Some of tech's highest flyers have fallen on hard times, as of late. Investors struggle with the standard quandary: Are these stocks bargains or do they have further to fall? The following stocks sit among tech's worst performers in recent weeks.
F5 Networks (FFIV). Investors have just decimated shares of F5. Who can forget the company's recent earnings miss that sent the stock from its 52-week high of $145.76 on January 13th to a close of $109.15 on January 20th, the day after the dismal report? After rebounding a bit, FFIV has fallen on hard times, closing at $96.92 on Friday. As Seeking Alpha contributor TraderMark notes, the hit to the shares has lowered F5's valuation considerably and the street certainly has expectations set low for the company's next earnings report, due April 20th. I'd wait for a convincing break to the upside before playing FFIV for a short- or long-term bounce.
Finisar (FNSR). On February 14th, FNSR hit its 52-week high of $46.09. It took a breather before scratching back to an intraday high of $44.07 on March 4th. On Friday, it closed at $21.14. According to Yahoo Finance, insiders have been unloading the stock all month, including several non-open market sales at $40.04 the day before an earnings miss that clobbered the stock, knocking it back 37 percent in after-hours trading.
JDS Uniphase (JDSU). Finisar took JDSU down with it. After an impressive earnings report in February, investors marveled at JDSU's breakout run. The stock powered to 52-week high after 52-week high, topping out at $29.12 on February 14th. That run is history. JDSU closed the day Friday at $18.93.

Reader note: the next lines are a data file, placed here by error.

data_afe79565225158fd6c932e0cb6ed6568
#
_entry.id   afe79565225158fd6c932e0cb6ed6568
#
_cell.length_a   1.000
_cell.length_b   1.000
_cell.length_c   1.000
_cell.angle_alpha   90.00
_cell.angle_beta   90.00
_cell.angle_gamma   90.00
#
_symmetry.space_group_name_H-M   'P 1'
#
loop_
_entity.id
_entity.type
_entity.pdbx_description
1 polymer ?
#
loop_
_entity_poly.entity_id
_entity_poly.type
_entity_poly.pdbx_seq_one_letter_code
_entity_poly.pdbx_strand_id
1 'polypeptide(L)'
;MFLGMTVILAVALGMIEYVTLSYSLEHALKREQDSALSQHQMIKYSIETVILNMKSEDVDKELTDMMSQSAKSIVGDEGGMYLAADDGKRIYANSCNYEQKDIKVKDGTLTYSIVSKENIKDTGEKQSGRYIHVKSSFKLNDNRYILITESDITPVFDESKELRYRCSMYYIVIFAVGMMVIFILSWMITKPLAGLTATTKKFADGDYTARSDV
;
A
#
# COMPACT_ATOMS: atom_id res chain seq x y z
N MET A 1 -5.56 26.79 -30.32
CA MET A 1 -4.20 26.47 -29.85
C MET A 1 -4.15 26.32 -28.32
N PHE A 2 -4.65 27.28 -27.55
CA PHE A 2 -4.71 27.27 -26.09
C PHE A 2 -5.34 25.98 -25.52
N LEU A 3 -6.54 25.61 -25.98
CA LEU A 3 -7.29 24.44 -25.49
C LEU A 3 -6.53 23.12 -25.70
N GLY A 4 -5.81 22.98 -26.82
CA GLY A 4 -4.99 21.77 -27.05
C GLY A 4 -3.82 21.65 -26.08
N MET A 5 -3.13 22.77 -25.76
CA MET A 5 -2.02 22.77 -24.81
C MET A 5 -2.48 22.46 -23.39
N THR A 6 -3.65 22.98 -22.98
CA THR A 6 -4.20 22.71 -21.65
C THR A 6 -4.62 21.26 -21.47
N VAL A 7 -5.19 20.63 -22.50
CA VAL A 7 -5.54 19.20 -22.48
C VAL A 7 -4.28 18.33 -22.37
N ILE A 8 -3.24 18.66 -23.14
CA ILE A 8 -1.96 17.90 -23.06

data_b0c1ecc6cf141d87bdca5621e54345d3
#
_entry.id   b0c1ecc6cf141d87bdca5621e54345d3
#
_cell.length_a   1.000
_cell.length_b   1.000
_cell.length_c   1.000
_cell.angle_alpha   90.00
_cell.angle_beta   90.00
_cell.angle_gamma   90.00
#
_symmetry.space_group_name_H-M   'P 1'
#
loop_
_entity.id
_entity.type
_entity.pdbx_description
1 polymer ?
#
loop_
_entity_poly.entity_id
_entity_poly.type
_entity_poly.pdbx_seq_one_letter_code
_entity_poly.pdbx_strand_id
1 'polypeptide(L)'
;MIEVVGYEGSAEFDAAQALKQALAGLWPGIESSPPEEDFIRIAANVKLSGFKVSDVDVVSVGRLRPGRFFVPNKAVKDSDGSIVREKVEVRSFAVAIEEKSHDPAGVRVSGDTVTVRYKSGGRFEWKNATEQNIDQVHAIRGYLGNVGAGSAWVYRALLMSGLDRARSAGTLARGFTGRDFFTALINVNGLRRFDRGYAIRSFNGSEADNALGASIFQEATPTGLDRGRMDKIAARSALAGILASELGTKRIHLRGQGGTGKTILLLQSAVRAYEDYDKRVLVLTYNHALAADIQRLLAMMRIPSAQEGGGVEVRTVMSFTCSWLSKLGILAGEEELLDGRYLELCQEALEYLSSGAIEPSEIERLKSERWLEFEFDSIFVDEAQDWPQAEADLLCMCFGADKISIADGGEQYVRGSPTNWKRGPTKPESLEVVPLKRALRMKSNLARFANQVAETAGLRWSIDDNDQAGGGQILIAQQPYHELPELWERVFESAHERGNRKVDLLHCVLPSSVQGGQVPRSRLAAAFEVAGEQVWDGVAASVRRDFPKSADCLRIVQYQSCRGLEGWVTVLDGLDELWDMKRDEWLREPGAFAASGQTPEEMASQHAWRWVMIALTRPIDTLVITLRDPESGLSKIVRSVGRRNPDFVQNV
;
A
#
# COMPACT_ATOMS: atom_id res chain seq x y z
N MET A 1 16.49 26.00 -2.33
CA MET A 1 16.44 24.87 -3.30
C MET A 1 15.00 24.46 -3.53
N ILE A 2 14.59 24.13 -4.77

Apple (AAPL). Apple's near-month long tanking has been nothing short of bizarre. On February 16th, AAPL hit a 52-week high of $364.90. From there, it's been pretty much downhill. AAPL touched an intraday low of $330.00 on Friday, before closing at $330.67. Over the last few weeks, AAPL has essentially down very little on good news (Steve Jobs breaks bread with the president), while plummeting on unsubstantiated rumor (Steve Jobs as six months to live). Despite the potential for short-term noise and hack attacks, Apple, rolling on all cylinders with out of this world demand for its new iPad 2, remains the bargain of the century at these depressed levels.
Amazon.com (AMZN). Yet another tech stock that has shed more than 10 percent over the course of the last month. AMZN hit its 52-week of $191.60 back in January. On February 14th, it retraced close to that mark, touching an intraday high of $191.40. On Friday, Amazon.com shares ended the day at $161.82. Amazon has had to deal with analyst concern over a revelation from its last earnings call. The company said it will increase capital expenditures, which might pressure the bottom line. Personally, I think it's a good sign when a business like Amazon needs to build out infrastructure and the like to meet growing consumer demand.
Google (GOOG). If nothing else, it's fun to play with big numbers. On January 19th, GOOG touched its 52-week high of $642.96. A month later, the shares dropped to $610.21. On Friday, they closed at $561.06. As far as I know, Google's story has not changed, but its valuation looks attractive. As of Friday, it trades at a forward P/E of just 14.
There's good reason to think that buying these six stocks now could bring serious rewards later. Consider where you would stand, as of Friday's close, had you invested $10,000 in each of these stocks one year ago. And, remember, these figures include the drubbing each stock has taken over the last month and in a few cases, for much of the year.
|Company (Ticker)||Value, 3/18/2011||% Change|
|F5 Networks (FFIV)||$15,071||50.71|
Taken together, this $60,000 investment made one year ago would have grown to $82,436, as of this past Friday. As the mutual funds always say, Past performance is not necessarily indicative of future results, but it's at least another point to consider as you ponder whether or not to buy when everybody else seems to be selling.